The incident illustrates integrity on both sides. Although leadership had changed hands, the two-and-a-half tribes kept their word. They did not view the passing of Moses as an occasion for renegotiating their obligations or as an excuse for shirking their obligations. They might have thought that they could take advantage of a new man who had not yet consolidated his power. Instead, they chose to please the Lord by honoring their commitments. Likewise, having inherited Moses’ agreement with these tribes, Joshua did not try to change the terms. He let the agreement stand unchanged. He too took the path of integrity.


The Ticket to Greatness


In Matthew 18 we come to one of Jesus' longest and most significant discourses, the one we might entitle, "Church Ethics." Perhaps a week or two earlier, He had for the first time announced His intention to found a new religious body called the church. Now it was therefore appropriate for Him to enlarge upon the new concept, giving His disciples fuller knowledge of what the church would be and how it would operate. In particular, He wanted to lay down principles of conduct within the church. In the Sermon on the Mount, He had already provided a far-ranging discussion of moral principles, but now He wanted to apply these more general principles to relations between believers.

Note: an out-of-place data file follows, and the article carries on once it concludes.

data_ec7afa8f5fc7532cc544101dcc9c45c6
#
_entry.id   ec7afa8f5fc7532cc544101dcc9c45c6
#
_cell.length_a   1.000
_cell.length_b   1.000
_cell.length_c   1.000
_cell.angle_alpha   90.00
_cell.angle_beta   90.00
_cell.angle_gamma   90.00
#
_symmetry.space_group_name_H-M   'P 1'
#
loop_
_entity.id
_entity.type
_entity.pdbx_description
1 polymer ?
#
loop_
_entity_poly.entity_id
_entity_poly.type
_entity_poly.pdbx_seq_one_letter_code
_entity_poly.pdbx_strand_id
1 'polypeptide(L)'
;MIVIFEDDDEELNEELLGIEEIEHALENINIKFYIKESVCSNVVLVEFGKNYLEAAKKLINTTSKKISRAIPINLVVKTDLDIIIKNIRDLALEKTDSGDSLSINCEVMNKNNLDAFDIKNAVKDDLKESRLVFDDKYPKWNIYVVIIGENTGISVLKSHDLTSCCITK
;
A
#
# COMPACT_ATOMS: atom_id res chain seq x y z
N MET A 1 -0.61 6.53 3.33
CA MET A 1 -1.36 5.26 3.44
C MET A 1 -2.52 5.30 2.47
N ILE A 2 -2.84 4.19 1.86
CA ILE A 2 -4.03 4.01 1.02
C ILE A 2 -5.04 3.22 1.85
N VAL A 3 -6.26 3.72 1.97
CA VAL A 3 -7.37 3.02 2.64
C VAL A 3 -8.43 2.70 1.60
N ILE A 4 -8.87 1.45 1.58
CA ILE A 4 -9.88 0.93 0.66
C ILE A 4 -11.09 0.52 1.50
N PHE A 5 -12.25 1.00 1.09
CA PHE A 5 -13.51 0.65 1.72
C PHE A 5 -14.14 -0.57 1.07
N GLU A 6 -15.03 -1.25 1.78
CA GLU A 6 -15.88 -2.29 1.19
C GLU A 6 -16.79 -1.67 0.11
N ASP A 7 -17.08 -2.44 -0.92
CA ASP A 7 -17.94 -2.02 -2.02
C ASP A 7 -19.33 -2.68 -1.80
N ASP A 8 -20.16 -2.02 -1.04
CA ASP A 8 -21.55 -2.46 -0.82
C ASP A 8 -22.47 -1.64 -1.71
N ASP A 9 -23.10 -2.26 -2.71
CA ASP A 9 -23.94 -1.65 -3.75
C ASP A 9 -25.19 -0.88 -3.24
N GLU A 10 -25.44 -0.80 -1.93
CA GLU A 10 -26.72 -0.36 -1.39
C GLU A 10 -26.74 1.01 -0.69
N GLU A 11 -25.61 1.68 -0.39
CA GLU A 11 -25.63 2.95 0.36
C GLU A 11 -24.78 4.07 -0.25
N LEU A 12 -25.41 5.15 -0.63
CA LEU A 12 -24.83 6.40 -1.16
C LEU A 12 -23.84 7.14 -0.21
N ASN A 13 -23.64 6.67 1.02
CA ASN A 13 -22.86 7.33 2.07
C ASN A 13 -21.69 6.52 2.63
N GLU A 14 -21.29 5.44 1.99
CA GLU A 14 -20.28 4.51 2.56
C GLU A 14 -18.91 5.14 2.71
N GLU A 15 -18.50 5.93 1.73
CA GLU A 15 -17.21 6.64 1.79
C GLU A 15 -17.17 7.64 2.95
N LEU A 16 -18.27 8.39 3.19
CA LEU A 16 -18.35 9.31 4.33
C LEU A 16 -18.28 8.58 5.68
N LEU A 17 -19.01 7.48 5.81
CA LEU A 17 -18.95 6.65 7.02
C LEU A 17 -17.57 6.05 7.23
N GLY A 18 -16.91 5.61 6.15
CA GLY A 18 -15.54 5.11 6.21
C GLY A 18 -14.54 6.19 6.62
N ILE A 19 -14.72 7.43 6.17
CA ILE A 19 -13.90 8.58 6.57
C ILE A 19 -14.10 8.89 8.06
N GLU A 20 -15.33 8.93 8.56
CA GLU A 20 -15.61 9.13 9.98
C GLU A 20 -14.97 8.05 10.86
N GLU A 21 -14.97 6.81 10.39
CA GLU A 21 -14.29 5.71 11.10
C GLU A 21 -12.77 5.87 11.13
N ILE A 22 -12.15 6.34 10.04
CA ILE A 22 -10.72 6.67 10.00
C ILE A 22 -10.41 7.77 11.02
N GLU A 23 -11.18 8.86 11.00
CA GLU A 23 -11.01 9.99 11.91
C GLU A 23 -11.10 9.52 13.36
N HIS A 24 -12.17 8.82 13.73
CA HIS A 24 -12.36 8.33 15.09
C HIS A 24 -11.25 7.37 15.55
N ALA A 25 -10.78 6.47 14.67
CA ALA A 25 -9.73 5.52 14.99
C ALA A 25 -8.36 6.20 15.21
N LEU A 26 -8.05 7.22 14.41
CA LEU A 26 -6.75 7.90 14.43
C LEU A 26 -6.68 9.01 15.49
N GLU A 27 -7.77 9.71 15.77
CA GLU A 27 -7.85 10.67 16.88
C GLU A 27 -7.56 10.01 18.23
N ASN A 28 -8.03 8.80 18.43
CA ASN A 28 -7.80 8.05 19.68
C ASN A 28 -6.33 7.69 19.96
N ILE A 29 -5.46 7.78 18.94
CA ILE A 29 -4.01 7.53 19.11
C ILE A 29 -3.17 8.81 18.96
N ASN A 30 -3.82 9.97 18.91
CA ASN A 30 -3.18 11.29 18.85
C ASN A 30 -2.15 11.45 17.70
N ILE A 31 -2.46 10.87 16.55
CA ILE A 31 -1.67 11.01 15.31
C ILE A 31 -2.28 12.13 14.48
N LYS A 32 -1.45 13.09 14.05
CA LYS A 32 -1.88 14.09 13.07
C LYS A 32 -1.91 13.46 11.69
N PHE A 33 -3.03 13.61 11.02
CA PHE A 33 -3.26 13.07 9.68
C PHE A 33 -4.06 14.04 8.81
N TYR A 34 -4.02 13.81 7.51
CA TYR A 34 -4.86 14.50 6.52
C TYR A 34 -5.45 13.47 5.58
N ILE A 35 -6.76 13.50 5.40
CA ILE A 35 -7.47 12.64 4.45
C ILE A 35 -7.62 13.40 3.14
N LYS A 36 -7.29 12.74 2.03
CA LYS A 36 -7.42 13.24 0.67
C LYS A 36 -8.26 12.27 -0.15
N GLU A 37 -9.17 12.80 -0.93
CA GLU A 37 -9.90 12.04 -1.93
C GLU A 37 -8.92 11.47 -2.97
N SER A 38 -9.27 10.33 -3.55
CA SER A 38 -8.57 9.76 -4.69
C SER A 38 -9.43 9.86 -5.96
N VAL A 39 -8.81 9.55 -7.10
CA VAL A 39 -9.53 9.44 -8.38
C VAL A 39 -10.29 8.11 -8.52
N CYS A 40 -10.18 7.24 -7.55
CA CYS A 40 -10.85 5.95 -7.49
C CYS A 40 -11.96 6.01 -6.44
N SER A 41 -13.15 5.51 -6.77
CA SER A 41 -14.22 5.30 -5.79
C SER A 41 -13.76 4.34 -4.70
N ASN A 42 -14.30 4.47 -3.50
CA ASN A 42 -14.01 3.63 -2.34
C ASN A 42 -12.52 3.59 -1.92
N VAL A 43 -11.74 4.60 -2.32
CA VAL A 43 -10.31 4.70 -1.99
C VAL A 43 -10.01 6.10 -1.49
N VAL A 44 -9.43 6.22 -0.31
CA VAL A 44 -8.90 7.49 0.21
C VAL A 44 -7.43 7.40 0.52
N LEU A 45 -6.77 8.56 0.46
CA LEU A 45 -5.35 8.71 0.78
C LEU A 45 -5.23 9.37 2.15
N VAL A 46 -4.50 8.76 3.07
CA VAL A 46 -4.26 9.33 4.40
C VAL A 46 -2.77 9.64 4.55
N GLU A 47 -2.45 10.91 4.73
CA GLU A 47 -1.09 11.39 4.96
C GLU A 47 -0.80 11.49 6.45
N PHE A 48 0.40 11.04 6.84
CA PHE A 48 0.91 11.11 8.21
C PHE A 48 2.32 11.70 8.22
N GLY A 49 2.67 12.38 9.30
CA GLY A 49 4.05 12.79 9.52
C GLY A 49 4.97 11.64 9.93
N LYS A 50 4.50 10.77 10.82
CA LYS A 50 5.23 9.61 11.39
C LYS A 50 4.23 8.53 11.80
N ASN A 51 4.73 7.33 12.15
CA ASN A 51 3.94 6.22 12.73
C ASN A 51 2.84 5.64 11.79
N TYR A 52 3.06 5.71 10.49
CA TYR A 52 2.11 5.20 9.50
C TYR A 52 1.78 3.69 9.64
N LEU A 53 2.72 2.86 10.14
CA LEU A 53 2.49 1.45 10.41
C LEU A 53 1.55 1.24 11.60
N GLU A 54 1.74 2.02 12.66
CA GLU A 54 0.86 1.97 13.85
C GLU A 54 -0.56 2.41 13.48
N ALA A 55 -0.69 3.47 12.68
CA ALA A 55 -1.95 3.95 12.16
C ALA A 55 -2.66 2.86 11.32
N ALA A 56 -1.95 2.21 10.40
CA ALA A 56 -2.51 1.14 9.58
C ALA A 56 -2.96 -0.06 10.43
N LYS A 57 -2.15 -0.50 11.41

For example, in the Beatitudes prefacing the Sermon on the Mount, He had taught that the way up is down. In other words, the way up for self in the long run is the way down for self in the short run. To gain the kingdom requires poverty of spirit instead of a prideful spirit (Matt. 5:3). To win comfort requires mourning—that is, a realization that our selfish dreams are impossible to fulfill (Matt. 5:4). To inherit everything requires not self-promotion, but its opposite, which is meekness (Matt. 5:5). To be filled with the best, which is righteousness, requires an appetite for righteousness (Matt. 5:6), but righteousness is the fruit of self-denial. So, it is no coincidence that Jesus began His discourse on church ethics by addressing the problem of self.